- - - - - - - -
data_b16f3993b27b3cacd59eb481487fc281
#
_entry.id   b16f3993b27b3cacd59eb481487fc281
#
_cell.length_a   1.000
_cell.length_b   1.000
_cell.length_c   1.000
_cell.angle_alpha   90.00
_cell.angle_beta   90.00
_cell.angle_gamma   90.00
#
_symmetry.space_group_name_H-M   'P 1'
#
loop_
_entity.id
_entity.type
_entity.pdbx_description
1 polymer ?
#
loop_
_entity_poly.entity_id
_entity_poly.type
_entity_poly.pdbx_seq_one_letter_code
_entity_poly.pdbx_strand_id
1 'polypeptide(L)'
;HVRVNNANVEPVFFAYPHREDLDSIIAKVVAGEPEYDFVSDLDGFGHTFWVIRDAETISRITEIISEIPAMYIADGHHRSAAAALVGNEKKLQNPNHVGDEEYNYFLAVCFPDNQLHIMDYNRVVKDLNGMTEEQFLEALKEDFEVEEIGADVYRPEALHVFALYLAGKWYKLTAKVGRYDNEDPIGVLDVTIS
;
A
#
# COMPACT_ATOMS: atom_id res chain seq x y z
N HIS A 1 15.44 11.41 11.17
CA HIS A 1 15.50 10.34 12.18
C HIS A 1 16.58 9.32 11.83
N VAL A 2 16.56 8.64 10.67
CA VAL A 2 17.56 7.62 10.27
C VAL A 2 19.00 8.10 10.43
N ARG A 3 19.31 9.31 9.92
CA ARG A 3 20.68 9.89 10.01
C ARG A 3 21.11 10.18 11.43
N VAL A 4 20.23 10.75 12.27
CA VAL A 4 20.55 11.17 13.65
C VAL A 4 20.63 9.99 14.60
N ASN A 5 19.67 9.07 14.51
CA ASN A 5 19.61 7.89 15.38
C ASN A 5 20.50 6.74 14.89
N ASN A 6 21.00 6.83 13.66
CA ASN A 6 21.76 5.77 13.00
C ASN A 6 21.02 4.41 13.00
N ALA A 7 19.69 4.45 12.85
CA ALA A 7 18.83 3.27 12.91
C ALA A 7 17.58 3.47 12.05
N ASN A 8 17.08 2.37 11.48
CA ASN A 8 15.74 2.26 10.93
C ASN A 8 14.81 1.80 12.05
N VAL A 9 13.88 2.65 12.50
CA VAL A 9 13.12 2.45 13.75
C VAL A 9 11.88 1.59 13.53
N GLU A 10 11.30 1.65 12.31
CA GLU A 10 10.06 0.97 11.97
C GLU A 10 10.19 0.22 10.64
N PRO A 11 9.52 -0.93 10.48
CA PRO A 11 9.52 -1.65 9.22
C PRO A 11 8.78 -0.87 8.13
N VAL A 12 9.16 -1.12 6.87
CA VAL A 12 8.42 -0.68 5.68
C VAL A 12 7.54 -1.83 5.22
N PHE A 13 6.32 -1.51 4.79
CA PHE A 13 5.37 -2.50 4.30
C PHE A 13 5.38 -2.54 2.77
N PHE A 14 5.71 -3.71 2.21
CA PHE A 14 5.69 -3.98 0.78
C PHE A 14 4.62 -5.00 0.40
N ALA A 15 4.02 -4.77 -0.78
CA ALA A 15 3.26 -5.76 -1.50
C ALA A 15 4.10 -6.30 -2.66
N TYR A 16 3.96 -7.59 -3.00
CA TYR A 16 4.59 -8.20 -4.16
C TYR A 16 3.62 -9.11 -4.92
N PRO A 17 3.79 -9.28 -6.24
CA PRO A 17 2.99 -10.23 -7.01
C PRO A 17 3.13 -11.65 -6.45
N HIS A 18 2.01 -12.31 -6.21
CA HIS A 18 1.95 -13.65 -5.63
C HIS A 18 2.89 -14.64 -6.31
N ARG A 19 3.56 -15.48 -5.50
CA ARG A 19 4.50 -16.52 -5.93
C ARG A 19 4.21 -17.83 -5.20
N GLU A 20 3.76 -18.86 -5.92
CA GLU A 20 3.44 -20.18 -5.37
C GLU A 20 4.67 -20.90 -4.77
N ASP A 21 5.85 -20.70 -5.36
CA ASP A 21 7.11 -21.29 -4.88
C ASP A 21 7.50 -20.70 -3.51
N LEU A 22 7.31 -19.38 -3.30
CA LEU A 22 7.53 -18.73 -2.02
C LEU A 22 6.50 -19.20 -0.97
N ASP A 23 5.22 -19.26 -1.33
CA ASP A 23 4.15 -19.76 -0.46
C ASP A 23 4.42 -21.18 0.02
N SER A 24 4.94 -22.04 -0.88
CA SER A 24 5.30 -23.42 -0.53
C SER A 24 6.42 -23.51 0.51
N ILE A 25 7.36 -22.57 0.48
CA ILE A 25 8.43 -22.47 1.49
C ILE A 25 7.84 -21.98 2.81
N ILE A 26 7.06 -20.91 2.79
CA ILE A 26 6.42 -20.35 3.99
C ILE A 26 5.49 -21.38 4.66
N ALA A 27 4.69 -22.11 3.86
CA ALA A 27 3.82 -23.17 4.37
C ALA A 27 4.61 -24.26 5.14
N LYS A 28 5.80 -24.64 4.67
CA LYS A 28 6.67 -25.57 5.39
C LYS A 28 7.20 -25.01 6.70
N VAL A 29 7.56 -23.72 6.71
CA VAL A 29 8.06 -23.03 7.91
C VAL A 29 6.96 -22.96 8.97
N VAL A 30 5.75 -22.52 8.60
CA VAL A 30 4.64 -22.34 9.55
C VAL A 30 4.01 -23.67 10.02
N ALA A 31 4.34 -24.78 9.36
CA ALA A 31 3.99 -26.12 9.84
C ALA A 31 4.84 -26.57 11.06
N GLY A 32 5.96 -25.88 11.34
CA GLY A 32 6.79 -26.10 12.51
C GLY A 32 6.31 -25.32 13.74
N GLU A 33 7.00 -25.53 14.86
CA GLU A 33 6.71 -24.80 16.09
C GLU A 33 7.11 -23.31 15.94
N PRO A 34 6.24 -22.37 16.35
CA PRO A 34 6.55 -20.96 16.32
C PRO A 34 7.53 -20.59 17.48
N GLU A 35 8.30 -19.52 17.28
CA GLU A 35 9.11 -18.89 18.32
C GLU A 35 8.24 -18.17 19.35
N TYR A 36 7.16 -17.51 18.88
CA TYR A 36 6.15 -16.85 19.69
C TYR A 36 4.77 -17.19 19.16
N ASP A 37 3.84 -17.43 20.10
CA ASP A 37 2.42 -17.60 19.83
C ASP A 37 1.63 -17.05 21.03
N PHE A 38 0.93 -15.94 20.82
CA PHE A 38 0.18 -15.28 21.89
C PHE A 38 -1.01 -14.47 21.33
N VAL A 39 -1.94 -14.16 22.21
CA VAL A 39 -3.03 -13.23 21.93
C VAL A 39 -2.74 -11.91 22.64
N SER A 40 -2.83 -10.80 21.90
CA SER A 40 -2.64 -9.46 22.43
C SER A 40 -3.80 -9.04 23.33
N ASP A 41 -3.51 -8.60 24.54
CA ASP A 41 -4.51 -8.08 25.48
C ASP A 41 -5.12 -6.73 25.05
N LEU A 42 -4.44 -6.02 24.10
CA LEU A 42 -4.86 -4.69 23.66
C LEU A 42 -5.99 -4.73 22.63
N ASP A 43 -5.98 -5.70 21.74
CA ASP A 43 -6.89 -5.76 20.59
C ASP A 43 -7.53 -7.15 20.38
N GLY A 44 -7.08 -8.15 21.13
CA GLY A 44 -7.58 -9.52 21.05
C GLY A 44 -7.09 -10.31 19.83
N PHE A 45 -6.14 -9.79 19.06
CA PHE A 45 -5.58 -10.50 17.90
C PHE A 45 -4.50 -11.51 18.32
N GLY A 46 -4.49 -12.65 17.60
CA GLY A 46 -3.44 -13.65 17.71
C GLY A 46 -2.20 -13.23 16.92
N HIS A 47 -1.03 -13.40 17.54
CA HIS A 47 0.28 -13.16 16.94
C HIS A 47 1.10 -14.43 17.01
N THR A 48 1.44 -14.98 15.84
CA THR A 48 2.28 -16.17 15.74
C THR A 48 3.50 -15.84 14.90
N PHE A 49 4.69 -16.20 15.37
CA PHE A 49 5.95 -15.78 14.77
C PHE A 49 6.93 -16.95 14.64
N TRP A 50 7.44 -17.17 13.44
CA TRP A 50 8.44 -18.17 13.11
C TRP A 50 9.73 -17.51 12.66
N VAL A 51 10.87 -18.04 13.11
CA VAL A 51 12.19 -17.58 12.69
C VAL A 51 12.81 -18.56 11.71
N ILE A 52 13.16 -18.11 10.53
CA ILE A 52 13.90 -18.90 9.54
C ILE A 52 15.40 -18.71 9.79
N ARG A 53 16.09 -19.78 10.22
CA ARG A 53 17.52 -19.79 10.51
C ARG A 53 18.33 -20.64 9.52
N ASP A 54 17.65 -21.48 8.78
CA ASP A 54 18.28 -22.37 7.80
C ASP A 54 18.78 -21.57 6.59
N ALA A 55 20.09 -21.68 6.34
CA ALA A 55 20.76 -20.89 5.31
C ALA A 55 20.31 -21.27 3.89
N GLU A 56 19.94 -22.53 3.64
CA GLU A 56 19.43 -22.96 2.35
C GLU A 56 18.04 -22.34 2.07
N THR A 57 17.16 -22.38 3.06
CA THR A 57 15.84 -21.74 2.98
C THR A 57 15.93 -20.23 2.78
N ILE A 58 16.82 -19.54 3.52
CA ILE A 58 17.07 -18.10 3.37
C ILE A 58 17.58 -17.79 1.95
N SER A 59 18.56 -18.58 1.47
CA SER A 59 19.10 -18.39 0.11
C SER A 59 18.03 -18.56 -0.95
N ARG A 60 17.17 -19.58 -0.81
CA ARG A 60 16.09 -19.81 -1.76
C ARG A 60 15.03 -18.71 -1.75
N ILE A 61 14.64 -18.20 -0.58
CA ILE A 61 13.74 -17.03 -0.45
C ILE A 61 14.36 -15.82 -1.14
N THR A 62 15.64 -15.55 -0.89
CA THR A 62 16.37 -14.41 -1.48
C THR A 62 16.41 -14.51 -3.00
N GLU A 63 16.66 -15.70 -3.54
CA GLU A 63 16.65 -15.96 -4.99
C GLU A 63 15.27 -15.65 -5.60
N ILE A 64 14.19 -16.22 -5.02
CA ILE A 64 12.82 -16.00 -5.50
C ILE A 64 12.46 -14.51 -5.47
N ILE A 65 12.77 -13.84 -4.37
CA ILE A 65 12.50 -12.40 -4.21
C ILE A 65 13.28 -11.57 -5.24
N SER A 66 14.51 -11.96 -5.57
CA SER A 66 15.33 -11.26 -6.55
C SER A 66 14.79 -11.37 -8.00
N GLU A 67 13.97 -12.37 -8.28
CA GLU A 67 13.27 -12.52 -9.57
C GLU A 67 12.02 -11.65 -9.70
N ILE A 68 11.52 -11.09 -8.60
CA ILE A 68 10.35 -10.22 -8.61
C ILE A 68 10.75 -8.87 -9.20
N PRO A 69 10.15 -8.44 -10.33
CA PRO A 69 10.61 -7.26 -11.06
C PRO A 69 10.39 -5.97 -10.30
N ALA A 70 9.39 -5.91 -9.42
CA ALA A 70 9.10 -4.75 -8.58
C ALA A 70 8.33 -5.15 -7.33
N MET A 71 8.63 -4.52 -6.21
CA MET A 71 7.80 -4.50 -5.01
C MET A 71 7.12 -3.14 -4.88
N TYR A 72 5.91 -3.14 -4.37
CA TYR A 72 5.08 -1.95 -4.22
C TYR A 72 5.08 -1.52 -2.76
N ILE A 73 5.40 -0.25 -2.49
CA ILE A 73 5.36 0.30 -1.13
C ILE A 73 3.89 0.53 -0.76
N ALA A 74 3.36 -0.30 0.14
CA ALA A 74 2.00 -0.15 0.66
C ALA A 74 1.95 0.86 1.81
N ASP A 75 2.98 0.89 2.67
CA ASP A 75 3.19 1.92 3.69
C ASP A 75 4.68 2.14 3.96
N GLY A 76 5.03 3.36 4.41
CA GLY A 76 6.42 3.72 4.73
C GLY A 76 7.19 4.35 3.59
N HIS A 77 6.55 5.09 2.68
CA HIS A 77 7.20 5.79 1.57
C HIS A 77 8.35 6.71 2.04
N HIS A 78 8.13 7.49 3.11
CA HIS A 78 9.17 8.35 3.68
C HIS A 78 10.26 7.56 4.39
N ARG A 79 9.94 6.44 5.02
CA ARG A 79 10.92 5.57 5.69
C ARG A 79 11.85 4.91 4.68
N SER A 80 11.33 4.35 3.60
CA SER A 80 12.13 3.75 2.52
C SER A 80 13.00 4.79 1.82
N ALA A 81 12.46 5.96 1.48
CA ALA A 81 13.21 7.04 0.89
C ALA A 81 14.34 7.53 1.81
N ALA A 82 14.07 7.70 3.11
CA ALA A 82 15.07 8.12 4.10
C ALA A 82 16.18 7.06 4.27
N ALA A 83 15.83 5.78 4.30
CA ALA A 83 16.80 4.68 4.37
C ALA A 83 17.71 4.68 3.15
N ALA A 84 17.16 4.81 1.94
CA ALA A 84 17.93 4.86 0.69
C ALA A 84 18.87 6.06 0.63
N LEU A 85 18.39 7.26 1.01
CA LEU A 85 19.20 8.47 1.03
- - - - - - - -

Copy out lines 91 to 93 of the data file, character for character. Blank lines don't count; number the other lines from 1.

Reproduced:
N ASP A 21 5.85 -20.70 -5.36
CA ASP A 21 7.11 -21.29 -4.88
C ASP A 21 7.50 -20.70 -3.51